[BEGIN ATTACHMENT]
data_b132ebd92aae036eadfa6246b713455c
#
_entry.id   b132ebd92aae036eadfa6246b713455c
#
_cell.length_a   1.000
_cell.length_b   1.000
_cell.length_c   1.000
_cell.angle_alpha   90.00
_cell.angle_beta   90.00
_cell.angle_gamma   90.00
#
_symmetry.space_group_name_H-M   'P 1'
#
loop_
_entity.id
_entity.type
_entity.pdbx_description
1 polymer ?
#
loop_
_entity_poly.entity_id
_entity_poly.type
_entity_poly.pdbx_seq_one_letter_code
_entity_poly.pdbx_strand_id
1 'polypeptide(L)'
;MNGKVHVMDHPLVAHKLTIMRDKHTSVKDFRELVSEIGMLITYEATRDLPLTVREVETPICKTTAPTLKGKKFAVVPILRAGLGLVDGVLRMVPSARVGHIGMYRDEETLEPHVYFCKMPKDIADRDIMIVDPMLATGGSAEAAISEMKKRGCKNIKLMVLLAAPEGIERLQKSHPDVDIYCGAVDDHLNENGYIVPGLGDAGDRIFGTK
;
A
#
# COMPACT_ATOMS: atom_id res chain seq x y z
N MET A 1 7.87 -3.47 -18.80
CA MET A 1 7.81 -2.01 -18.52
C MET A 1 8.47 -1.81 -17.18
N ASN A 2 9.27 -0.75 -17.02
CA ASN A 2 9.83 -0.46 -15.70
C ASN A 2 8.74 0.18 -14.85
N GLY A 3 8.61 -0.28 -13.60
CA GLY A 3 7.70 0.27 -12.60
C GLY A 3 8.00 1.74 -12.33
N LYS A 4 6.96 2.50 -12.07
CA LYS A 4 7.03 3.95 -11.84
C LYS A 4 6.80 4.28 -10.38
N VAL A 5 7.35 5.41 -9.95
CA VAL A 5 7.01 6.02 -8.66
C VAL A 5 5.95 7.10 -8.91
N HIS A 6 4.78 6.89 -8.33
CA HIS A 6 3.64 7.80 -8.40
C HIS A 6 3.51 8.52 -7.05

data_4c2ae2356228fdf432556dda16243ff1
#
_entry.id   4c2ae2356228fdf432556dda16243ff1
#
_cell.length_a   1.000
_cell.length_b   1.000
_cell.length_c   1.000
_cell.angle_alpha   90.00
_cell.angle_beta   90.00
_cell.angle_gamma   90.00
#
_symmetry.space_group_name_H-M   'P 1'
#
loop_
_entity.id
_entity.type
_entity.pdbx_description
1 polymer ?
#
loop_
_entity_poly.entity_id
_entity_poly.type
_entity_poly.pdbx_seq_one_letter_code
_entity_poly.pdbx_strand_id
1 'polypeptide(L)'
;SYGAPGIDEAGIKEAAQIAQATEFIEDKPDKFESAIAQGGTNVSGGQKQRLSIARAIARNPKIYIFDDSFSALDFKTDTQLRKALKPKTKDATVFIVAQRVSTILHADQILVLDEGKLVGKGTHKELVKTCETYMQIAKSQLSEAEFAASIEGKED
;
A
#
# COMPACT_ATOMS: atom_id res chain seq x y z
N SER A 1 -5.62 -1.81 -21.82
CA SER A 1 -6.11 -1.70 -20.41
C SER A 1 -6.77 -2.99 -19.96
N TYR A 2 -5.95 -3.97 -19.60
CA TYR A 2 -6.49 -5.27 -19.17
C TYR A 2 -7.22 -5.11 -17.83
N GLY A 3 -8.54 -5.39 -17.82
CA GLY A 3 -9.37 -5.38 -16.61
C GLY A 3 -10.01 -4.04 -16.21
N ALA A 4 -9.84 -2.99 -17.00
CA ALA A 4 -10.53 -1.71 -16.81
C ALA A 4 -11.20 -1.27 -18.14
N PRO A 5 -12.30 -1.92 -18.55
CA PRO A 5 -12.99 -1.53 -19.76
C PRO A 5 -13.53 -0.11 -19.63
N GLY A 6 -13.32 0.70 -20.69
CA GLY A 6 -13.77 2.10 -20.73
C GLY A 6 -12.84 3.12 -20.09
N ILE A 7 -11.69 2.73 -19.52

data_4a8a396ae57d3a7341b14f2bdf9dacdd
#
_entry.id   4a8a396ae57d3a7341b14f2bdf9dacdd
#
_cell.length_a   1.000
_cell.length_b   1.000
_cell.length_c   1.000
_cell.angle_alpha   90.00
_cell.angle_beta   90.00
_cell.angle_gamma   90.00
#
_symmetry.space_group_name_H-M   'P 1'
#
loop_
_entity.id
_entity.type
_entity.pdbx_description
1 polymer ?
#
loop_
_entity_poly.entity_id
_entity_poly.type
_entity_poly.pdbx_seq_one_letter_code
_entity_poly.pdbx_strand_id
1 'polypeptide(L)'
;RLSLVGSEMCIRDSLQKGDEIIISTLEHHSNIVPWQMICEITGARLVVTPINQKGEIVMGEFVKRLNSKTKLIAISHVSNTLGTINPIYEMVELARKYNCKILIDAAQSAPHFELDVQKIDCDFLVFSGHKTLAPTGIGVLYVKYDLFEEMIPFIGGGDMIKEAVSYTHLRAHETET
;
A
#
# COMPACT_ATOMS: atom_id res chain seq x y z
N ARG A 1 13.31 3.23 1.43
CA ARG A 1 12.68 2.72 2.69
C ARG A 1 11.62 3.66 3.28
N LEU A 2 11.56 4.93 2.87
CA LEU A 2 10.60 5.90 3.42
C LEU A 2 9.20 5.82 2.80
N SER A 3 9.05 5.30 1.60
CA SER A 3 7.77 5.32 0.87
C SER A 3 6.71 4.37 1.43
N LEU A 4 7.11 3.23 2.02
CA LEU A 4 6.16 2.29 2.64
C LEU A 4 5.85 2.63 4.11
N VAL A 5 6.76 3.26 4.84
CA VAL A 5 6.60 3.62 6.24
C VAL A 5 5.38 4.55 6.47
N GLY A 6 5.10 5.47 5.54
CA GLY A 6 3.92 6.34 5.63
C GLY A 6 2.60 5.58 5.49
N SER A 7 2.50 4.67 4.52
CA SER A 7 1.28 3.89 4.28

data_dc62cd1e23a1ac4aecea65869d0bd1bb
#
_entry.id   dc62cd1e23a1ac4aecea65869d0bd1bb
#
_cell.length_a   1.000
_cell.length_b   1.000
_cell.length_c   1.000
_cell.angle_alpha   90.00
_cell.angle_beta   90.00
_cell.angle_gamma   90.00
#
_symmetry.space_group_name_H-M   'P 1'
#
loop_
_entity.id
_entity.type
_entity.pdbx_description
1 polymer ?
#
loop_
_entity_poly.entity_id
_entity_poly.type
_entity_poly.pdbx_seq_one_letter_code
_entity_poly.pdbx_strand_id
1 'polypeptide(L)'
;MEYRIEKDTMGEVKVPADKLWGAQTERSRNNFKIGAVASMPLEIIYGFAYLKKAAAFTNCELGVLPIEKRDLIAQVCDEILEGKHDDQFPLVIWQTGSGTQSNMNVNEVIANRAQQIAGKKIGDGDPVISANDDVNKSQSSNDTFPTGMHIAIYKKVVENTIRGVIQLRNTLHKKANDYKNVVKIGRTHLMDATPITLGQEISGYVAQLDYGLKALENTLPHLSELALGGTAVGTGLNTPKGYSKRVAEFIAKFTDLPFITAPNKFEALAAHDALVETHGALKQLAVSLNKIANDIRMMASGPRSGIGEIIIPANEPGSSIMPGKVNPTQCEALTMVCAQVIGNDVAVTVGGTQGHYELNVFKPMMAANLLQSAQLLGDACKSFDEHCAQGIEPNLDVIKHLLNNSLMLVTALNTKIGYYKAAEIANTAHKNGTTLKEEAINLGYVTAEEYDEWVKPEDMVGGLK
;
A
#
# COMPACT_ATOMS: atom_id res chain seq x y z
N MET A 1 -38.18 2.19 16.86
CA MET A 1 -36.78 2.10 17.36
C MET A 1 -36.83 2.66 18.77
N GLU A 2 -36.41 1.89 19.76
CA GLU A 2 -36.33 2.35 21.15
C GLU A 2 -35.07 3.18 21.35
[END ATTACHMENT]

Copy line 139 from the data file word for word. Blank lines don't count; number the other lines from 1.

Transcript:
C LEU A 4 5.85 2.63 4.11